PARIS — Fifteen months after a transportation dispute involving an Oxford Hills School District student led to the arrest of his mother, a terrorizing charge has been dropped.

On April 12, the Oxford County District Attorney’s Office dismissed the charge against Aranka Matolcsy of Paris.

“This was a mother who was tired and understandably upset,” defense attorney Nicholas Worden said in a phone interview April 15. “I think clearer heads prevailed … I’m very happy the district attorney acted appropriately.”

Matolcsy was arrested Jan. 13, 2023, after asking a question of Maine School Administrative District 17 student services staff about a lack of effort to protect her special needs son from a school bully.

“It was a hypothetical question, expressed in the context of incredible frustration and concern over my son’s well-being over a period of weeks,” Matolcsy said in an interview after the ruling.

She said she asked the assistant director of student services if it would take driving her car into a school building to get the district to pay attention to her son’s crisis and help her. District officials called the police and placed Oxford Hills Comprehensive High School on lockdown. She was later taken into custody.


Matolcsy’s troubles began in late 2022 when her son, who is mostly nonverbal, began to panic when the school van came to pick him up in the morning and arrived home in an inconsolable state.

She found a dozen photographs her son had taken with his iPad of another child moving around in the van they were riding in. The images revealed the student was the same one who had bullied and been separated from her son a year earlier.

The two were now sharing rides in a minivan twice a day, with her son once again brought to the brink of violence by another student, his mother said.

“I had no notification this child was in close proximity to my son,” Matolcsy said. “The adults responsible for reporting that my son was being harassed, who witnessed a kid unbuckle himself from his seat and move to my son’s seat, did not do that. The driver of that van posed a serious safety threat for the students, as well as to other drivers on the road.”

Matolcsy reported the situation to the district’s transportation director on Dec. 22, 2022, and showed the pictures to her son’s individualized educational plan team. She had to pull her son from school and drop work to help him recover and rest, she said.

For three weeks she continued to call the transportation department and district administrators, imploring them to find a way to provide her son with safe transportation, she said.


It all came to a head Jan. 13, 2023, when, after weeks of little to no response and loss of her income, Matolcsy confronted district employees.

She was arrested later that day in Dixfield by Maine State Police, as she was working to prepare her rental cabin for weekend visitors. She had already been contacted by the Paris Police Department and had agreed to turn herself in before the end of the day.

Upon receiving discovery material from the court, she said she felt district staff selectively manipulated her words during their phone conversation to express them to law enforcement as an explicit threat instead of a question uttered out of frustration and desperation.

After her arrest, Matolcsy was issued an order not to contact school staff, including those responsible for her son while he was in school.

Two weeks later, an administrator filed a report against her with Child Protective Services, which was quickly closed with an apology from the Department of Health and Human Services investigator.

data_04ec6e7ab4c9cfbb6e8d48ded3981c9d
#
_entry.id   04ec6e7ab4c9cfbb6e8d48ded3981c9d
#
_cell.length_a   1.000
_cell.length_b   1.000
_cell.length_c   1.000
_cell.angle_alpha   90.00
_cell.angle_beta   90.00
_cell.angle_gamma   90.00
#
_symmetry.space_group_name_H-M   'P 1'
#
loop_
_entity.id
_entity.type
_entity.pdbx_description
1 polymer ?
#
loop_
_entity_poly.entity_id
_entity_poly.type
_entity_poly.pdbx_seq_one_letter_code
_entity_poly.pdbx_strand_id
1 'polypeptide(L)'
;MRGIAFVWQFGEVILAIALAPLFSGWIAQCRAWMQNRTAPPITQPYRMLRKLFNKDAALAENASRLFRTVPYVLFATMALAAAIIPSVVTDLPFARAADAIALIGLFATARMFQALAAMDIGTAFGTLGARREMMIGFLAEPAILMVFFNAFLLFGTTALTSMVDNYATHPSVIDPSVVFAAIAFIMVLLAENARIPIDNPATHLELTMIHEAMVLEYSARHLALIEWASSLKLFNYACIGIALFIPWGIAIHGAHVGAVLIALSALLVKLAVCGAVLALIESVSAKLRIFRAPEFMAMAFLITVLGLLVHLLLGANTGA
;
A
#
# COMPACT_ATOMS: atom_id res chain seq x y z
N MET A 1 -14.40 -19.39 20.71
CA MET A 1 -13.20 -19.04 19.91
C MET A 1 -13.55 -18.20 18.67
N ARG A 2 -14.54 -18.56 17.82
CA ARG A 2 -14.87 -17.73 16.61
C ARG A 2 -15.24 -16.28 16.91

Afterward, even though she had pulled her son from school, Matolcsy received notification from the district that it had resolved the transportation issue by having a van pick him up at their home in the morning and return him in the afternoon.


Inquiring further, she said she was told that if her son was not transported to school he would receive unexcused absence marks. The transport van only stopped coming to the house when she threatened to call the Paris Police Department to report harassment, she said.

After being arraigned on the terrorism charge, Matolcsy navigated months of hearings. She said that apart from losing her parents at a young age, the arrest and charges are the single worst thing she’s ever experienced.

“This case is over,” Worden said. “Aranka’s story in terms of raising her son and the challenges they’ve had; I think is very compelling to anyone.”

A letter to the editor signed by 15 community members and published March 30, 2023, spoke in support and defense of Matolcsy and pointed to the need for school policies that support families through school-related crisis instead of allowing them to deepen.

“No parent should be criminalized for being pushed into crisis,” Matolcsy said. “I don’t want any parent to go through this … for defending their child’s (legal rights). “This never should have happened, and it could have been mitigated by a conversation I requested to have over and over.

“SAD 17 implements trauma informed practices in its classrooms and procedures, but they need to extend to parents as well,” she said. “In my particular case, I’ve had traumatizing experiences with my son, within this school district.”


Matolcsy is acting on suggestions made by her peers last year: to see MSAD 17 add policies that not only address parental crisis instances, but do it through a measured process, not punitively.

“I am taking steps to file complaints against (district) personnel, as well as under their discrimination and harassment procedure.

“To be pushed into a state of crisis because the school system is not fulfilling their legal obligation to a student should never happen,” she said.

The Oxford County District Attorney’s Office and MSAD 17 both said “no comment” to requests for statements.

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